I said to Herr Gutzwiller, “I have to leave town for a couple of days. Would it be possible to leave the title with you, and make an appointment for the appraisal when we come back? Say, two weeks from tomorrow? In the meantime, if you could advance me a very small amount—just enough for rent and our travel expenses—I’d be very grateful.”
He hesitated. Without an appraisal on file, I’m sure he wasn’t supposed to advance me anything beyond the original sum he’d quoted. However, the previous owner’s name weighed heavily in my favor. I expected him to confer with the director, but evidently, she was only here to see that I was “properly taken care of,” not to interfere.
“Madam,” he said at last, “if this former client of yours was so grateful, perhaps he would be willing to advance you the funds himself.”
“He probably would,” I said, startling Herr Gutzwiller, who, I’m sure, expected hemming and hawing, and various delay tactics. But it was true. My clients were grateful, and generous. When possible. “Unfortunately, he’s somewhere near the South Pole right now, but if you contact his personal assistant, I’m sure he’d vouch for me.”
Gutzwiller chewed on that, then caved, and I resisted a celebratory fist-pump.
“Very well,” he said, and began typing on his keyboard.
A few minutes later, a sum was moved from the joint account to an individual one I’d opened when we arrived in town. The amount wasn’t exorbitant, but it would suffice to make Frau Blauch do the happy dance. Of course, when we retrieved the rock and returned to Switzerland, I’d have to—somehow—produce my car for the appraisal, but I’d worry about that later. For now, it was enough to know we weren’t entirely without resources.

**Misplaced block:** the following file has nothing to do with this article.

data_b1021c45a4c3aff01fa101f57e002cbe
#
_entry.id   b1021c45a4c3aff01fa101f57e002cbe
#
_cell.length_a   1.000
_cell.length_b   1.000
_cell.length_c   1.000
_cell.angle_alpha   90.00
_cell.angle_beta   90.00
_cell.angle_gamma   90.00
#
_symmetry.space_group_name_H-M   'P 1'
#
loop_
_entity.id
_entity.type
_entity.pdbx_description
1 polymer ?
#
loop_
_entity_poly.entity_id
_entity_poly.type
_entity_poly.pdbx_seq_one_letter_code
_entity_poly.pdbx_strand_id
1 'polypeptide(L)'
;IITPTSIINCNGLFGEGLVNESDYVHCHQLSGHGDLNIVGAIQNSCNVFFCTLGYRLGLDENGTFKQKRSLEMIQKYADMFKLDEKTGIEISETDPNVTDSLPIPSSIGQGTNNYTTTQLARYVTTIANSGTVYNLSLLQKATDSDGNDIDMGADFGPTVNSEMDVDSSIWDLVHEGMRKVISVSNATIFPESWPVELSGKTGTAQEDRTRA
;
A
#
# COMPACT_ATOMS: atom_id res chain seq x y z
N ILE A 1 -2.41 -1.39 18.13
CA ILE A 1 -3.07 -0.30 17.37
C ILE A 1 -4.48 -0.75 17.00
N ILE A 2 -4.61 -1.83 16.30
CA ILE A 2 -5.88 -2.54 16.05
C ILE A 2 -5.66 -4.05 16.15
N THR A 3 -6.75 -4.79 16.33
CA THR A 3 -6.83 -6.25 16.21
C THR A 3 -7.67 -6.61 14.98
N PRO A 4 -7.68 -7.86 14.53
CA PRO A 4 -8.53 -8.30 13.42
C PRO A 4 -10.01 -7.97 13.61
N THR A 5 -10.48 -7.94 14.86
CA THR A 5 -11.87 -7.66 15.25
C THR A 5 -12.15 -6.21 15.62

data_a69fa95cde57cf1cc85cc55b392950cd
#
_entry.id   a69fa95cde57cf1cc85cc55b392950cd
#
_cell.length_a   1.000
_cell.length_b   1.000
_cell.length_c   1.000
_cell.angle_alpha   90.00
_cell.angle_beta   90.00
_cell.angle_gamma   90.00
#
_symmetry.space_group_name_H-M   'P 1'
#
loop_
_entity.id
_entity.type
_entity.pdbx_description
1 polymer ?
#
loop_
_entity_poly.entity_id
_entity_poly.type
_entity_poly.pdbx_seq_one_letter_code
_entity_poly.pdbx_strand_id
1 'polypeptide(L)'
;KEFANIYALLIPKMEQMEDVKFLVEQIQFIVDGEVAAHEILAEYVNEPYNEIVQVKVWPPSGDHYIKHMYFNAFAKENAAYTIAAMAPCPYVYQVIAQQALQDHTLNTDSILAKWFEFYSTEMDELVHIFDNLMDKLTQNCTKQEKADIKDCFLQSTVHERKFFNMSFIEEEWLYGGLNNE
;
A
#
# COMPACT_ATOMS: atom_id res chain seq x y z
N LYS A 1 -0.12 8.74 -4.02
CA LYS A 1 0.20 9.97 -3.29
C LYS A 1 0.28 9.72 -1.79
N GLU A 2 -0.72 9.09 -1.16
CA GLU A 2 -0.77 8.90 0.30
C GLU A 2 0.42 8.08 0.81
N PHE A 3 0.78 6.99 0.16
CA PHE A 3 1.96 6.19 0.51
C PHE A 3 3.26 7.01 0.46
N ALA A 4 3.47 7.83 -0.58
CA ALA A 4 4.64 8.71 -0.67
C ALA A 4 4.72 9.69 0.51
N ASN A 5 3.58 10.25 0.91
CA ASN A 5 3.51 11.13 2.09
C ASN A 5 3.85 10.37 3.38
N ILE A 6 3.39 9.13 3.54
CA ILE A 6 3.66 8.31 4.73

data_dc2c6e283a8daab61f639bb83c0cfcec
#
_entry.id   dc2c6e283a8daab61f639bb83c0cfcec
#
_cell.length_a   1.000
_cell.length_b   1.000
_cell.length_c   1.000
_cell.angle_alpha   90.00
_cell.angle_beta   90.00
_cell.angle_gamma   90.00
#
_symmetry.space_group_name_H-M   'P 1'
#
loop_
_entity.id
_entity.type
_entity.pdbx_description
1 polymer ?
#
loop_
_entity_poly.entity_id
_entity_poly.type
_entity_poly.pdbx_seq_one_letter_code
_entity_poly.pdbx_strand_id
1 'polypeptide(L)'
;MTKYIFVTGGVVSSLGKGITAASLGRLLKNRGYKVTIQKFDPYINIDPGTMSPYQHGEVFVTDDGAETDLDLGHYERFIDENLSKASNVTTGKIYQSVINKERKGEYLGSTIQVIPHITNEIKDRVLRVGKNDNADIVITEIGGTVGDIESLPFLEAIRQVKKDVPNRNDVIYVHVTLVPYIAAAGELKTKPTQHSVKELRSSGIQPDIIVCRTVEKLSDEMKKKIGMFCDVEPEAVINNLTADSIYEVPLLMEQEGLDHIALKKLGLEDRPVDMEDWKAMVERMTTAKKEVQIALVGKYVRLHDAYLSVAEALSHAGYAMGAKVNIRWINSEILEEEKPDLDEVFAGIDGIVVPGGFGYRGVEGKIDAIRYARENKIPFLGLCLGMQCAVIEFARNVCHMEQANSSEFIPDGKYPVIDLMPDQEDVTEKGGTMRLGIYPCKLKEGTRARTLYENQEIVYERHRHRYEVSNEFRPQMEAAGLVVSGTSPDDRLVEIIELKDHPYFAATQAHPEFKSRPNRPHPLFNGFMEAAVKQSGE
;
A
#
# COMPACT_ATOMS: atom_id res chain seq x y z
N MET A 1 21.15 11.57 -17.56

During the whole process, the bank director stayed silent, occasionally peering over Herr Gutzwiller’s shoulder, but mostly pacing the office. Several times, I felt her gaze on me, but each time I looked up, she glanced away.
Did she suspect my car wasn’t here? Was that it? If so, why not call me out?
Geordi didn’t notice. He’d taken out the stone scarab he carried everywhere, given to him by a woman we’d met in Turkey. It was about four centimeters long and shiny black. He brought it out when he was anxious, bored, tired, happy—pretty much any time he needed a visit with his “friend.” Today, he’d slid off his chair and was making the scarab “crawl” over the whorls in the carpet beneath our chairs.
When we finally rose to go, I thought I should at least thank the director for her kindness, despite her standoffishness. I said to Herr Gutzwiller, “You’ve been extremely helpful.” Then I turned to the woman, who stood at the window with her back to me. “Truly—thank you. I appreciate the bank’s willingness to help us out in our unusual situation.”
“It is nothing,” said Herr Gutzwiller.
My gaze snapped back to his. “Actually, I was speaking to—”
I gestured toward the window, and the woman finally met my gaze.
She said softly, “Il me voit pas—he does not see me. I am not the director—I am dead. I am waiting to speak with you, at your convenience.”
Apple iBooks: http://bit.ly/KerryBlaisdell
Barnes & Noble: http://bit.ly/BNKerryBlaisdell
Google Play Books: http://bit.ly/GPlayKBlaisdell
If money were no object, where would you go for a Spring Break vacation and why?